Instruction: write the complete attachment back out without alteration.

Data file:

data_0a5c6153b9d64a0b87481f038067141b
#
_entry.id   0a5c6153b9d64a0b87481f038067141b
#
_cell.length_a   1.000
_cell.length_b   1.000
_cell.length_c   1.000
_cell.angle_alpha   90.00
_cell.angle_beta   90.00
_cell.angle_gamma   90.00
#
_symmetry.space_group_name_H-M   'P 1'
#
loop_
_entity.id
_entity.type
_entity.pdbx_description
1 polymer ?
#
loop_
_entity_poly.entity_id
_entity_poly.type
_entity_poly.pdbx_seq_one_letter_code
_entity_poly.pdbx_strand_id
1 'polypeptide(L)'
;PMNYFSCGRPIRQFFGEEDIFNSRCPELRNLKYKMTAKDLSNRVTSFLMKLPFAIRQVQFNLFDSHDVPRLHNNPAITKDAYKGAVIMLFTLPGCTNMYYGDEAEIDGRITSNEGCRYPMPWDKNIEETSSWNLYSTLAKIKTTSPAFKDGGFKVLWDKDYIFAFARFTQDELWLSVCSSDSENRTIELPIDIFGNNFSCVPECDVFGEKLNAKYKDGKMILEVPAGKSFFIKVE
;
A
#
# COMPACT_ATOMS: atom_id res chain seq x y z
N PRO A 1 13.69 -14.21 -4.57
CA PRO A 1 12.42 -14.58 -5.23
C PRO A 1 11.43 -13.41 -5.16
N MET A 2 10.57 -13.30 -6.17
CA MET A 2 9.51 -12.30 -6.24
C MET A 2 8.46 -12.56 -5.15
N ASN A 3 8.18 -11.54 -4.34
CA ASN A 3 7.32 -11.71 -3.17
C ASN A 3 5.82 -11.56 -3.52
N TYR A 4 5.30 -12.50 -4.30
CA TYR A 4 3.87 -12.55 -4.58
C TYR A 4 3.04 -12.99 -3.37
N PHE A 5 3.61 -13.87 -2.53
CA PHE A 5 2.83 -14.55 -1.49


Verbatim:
data_0a5c6153b9d64a0b87481f038067141b
#
_entry.id   0a5c6153b9d64a0b87481f038067141b
#
_cell.length_a   1.000
_cell.length_b   1.000
_cell.length_c   1.000
_cell.angle_alpha   90.00
_cell.angle_beta   90.00
_cell.angle_gamma   90.00
#
_symmetry.space_group_name_H-M   'P 1'
#
loop_
_entity.id
_entity.type
_entity.pdbx_description
1 polymer ?
#
loop_
_entity_poly.entity_id
_entity_poly.type
_entity_poly.pdbx_seq_one_letter_code
_entity_poly.pdbx_strand_id
1 'polypeptide(L)'
;PMNYFSCGRPIRQFFGEEDIFNSRCPELRNLKYKMTAKDLSNRVTSFLMKLPFAIRQVQFNLFDSHDVPRLHNNPAITKDAYKGAVIMLFTLPGCTNMYYGDEAEIDGRITSNEGCRYPMPWDKNIEETSSWNLYSTLAKIKTTSPAFKDGGFKVLWDKDYIFAFARFTQDELWLSVCSSDSENRTIELPIDIFGNNFSCVPECDVFGEKLNAKYKDGKMILEVPAGKSFFIKVE
;
A
#
# COMPACT_ATOMS: atom_id res chain seq x y z
N PRO A 1 13.69 -14.21 -4.57
CA PRO A 1 12.42 -14.58 -5.23
C PRO A 1 11.43 -13.41 -5.16
N MET A 2 10.57 -13.30 -6.17
CA MET A 2 9.51 -12.30 -6.24
C MET A 2 8.46 -12.56 -5.15
N ASN A 3 8.18 -11.54 -4.34
CA ASN A 3 7.32 -11.71 -3.17
C ASN A 3 5.82 -11.56 -3.52
N TYR A 4 5.30 -12.50 -4.30
CA TYR A 4 3.87 -12.55 -4.58
C TYR A 4 3.04 -12.99 -3.37
N PHE A 5 3.61 -13.87 -2.53
CA PHE A 5 2.83 -14.55 -1.49